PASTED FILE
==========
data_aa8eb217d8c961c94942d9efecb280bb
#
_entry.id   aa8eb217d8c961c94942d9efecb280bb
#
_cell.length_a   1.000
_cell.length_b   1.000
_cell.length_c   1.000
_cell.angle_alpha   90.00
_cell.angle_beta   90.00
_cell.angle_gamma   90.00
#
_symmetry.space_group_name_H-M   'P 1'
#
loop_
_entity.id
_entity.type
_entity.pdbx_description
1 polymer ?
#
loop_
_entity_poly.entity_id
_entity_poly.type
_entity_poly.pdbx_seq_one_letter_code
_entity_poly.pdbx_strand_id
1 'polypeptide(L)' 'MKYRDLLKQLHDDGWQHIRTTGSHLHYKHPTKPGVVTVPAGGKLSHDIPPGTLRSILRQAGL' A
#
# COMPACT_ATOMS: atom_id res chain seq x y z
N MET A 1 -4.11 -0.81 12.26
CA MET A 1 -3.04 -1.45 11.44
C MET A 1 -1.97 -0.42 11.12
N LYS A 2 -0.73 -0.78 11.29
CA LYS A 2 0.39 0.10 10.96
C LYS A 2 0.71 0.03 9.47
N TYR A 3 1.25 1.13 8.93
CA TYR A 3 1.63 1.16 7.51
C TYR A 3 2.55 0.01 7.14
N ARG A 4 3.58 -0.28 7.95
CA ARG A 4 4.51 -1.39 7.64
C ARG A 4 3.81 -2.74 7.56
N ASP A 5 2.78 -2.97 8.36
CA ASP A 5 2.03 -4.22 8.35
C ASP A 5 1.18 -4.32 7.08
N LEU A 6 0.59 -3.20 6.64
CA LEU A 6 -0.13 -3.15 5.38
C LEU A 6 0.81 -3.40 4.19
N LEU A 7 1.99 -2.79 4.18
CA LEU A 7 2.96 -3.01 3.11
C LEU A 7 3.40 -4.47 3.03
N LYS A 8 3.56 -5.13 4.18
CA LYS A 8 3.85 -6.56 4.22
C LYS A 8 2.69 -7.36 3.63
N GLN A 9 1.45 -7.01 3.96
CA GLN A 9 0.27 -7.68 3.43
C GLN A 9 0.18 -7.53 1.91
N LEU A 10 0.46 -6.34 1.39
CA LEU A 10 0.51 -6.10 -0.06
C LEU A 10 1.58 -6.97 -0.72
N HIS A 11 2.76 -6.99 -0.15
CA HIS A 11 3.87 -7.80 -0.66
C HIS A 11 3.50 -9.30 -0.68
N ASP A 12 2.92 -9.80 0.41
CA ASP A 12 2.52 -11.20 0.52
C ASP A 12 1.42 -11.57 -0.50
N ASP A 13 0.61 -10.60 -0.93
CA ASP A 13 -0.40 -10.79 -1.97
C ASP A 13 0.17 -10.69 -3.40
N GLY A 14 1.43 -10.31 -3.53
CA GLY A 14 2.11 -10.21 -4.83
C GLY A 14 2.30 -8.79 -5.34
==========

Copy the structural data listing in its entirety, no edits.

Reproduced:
data_aa8eb217d8c961c94942d9efecb280bb
#
_entry.id   aa8eb217d8c961c94942d9efecb280bb
#
_cell.length_a   1.000
_cell.length_b   1.000
_cell.length_c   1.000
_cell.angle_alpha   90.00
_cell.angle_beta   90.00
_cell.angle_gamma   90.00
#
_symmetry.space_group_name_H-M   'P 1'
#
loop_
_entity.id
_entity.type
_entity.pdbx_description
1 polymer ?
#
loop_
_entity_poly.entity_id
_entity_poly.type
_entity_poly.pdbx_seq_one_letter_code
_entity_poly.pdbx_strand_id
1 'polypeptide(L)' 'MKYRDLLKQLHDDGWQHIRTTGSHLHYKHPTKPGVVTVPAGGKLSHDIPPGTLRSILRQAGL' A
#
# COMPACT_ATOMS: atom_id res chain seq x y z
N MET A 1 -4.11 -0.81 12.26
CA MET A 1 -3.04 -1.45 11.44
C MET A 1 -1.97 -0.42 11.12
N LYS A 2 -0.73 -0.78 11.29
CA LYS A 2 0.39 0.10 10.96
C LYS A 2 0.71 0.03 9.47
N TYR A 3 1.25 1.13 8.93
CA TYR A 3 1.63 1.16 7.51
C TYR A 3 2.55 0.01 7.14
N ARG A 4 3.58 -0.28 7.95
CA ARG A 4 4.51 -1.39 7.64
C ARG A 4 3.81 -2.74 7.56
N ASP A 5 2.78 -2.97 8.36
CA ASP A 5 2.03 -4.22 8.35
C ASP A 5 1.18 -4.32 7.08
N LEU A 6 0.59 -3.20 6.64
CA LEU A 6 -0.13 -3.15 5.38
C LEU A 6 0.81 -3.40 4.19
N LEU A 7 1.99 -2.79 4.18
CA LEU A 7 2.96 -3.01 3.11
C LEU A 7 3.40 -4.47 3.03
N LYS A 8 3.56 -5.13 4.18
CA LYS A 8 3.85 -6.56 4.22
C LYS A 8 2.69 -7.36 3.63
N GLN A 9 1.45 -7.01 3.96
CA GLN A 9 0.27 -7.68 3.43
C GLN A 9 0.18 -7.53 1.91
N LEU A 10 0.46 -6.34 1.39
CA LEU A 10 0.51 -6.10 -0.06
C LEU A 10 1.58 -6.97 -0.72
N HIS A 11 2.76 -6.99 -0.15
CA HIS A 11 3.87 -7.80 -0.66
C HIS A 11 3.50 -9.30 -0.68
N ASP A 12 2.92 -9.80 0.41
CA ASP A 12 2.52 -11.20 0.52
C ASP A 12 1.42 -11.57 -0.50
N ASP A 13 0.61 -10.60 -0.93
CA ASP A 13 -0.40 -10.79 -1.97
C ASP A 13 0.17 -10.69 -3.40
N GLY A 14 1.43 -10.31 -3.53
CA GLY A 14 2.11 -10.21 -4.83
C GLY A 14 2.30 -8.79 -5.34